Examples:

The street was filled with fruit stands./The street heaved (burst, sagged, etc.) with fruit stands.

Mercutio was the most interesting character in Romeo and Juliet./ Mercutio stood out as the most interesting character in Romeo and Juliet.

The war was long – it lasted 8 years. The war continued for 8 long years.

2. Get rid of “ing”

If you look through your passive sentences, chances are you’ll see quite a few “was”s and “were”s followed by an “ing” verb. Just remove the “ing” and you will have a more active sentence.

Examples:

She was walking home from school./She walked home from school.

The settlers were persecuting the Native Americans. /The settlers persecuted the Native Americans.

The prisoners were dying by the dozens every month./ The prisoners died by the dozens every month.

3. Move your adjective (describing word) before your noun.

Have you ever written a sentence like this? She was beautiful, cold, and unaware of his affections.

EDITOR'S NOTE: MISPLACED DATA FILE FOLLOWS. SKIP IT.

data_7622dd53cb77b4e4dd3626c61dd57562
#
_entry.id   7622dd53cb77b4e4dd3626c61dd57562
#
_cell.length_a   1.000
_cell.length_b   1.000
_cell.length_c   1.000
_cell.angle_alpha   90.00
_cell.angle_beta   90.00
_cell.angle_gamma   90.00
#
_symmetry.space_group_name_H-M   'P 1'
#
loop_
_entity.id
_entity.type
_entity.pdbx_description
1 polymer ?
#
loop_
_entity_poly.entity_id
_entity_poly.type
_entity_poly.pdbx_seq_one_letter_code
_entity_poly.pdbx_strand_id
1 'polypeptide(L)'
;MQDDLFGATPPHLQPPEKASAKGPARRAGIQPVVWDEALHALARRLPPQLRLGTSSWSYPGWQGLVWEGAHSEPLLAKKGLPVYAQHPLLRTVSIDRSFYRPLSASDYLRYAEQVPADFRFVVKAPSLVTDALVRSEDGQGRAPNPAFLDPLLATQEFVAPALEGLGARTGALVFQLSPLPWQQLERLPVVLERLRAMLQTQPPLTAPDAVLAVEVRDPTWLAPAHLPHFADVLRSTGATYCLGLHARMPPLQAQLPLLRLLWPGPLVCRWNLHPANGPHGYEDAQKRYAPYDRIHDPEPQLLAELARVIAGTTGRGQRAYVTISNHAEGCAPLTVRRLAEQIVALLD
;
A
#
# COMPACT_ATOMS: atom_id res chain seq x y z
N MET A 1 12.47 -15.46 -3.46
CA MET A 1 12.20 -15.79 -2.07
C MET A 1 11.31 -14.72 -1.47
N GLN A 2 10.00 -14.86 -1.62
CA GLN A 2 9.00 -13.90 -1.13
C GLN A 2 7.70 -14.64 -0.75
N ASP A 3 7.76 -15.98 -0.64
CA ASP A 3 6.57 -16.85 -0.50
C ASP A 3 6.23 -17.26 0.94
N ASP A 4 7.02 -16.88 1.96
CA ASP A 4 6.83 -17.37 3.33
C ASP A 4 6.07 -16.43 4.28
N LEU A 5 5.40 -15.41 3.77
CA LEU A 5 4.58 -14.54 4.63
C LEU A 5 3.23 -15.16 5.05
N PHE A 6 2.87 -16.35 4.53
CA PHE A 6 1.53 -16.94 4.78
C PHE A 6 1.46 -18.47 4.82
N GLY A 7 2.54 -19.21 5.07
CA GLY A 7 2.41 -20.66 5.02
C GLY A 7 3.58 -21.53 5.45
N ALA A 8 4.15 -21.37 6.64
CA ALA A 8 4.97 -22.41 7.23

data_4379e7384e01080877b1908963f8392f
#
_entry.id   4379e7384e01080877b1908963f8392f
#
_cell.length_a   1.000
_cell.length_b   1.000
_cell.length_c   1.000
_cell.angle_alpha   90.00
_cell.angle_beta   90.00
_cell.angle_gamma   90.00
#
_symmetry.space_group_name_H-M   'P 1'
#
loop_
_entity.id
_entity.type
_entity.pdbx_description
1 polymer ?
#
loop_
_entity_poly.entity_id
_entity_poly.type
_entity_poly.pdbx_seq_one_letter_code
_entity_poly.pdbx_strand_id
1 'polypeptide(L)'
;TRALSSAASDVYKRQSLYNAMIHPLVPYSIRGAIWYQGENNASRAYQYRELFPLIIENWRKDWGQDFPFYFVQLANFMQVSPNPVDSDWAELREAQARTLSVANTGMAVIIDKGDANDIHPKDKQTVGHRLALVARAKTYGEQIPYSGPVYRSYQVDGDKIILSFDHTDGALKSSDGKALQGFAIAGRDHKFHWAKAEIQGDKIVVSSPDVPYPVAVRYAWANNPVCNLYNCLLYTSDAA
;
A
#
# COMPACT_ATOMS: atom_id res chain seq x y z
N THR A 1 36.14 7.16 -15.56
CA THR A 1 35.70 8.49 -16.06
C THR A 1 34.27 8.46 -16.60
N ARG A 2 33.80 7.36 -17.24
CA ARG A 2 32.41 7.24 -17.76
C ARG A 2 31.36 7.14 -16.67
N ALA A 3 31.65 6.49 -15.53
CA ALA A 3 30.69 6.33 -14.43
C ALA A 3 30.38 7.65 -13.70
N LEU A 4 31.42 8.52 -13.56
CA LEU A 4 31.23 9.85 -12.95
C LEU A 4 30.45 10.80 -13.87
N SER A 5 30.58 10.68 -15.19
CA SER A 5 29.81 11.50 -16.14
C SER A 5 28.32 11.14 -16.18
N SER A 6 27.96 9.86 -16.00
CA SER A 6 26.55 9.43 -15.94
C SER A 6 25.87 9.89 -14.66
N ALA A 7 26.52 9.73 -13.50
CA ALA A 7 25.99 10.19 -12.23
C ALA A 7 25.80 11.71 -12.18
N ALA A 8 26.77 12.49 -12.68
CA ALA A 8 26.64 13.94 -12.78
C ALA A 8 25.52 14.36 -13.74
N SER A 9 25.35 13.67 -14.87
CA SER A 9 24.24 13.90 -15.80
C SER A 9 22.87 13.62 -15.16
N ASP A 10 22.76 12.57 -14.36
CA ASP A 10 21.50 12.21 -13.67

It is tempting to use a dead verb preceding a list of adjectives, or even just one adjective. Why not write it like this instead:

The beautiful, cold, and oblivious woman ignored the young man’s affections.

Other examples:

Martin Luther King Jr. was a great leader and a peaceful man who died in 1968. /A great leader and proponent of peace, Martin Luther King Jr. died in 1968.

William Shakespeare is one of the greatest writers of all time and was responsible for changing literature forever. /The brilliant William Shakespeare changed the face of literature forever.

4. Change the order of your sentence.

Sometimes, just switching the subject to the beginning of your sentence will get rid of your nasty passive verb.

Examples:

Jane Eyre was written by Charlotte Bronte./ Charlotte Bronte wrote Jane Eyre.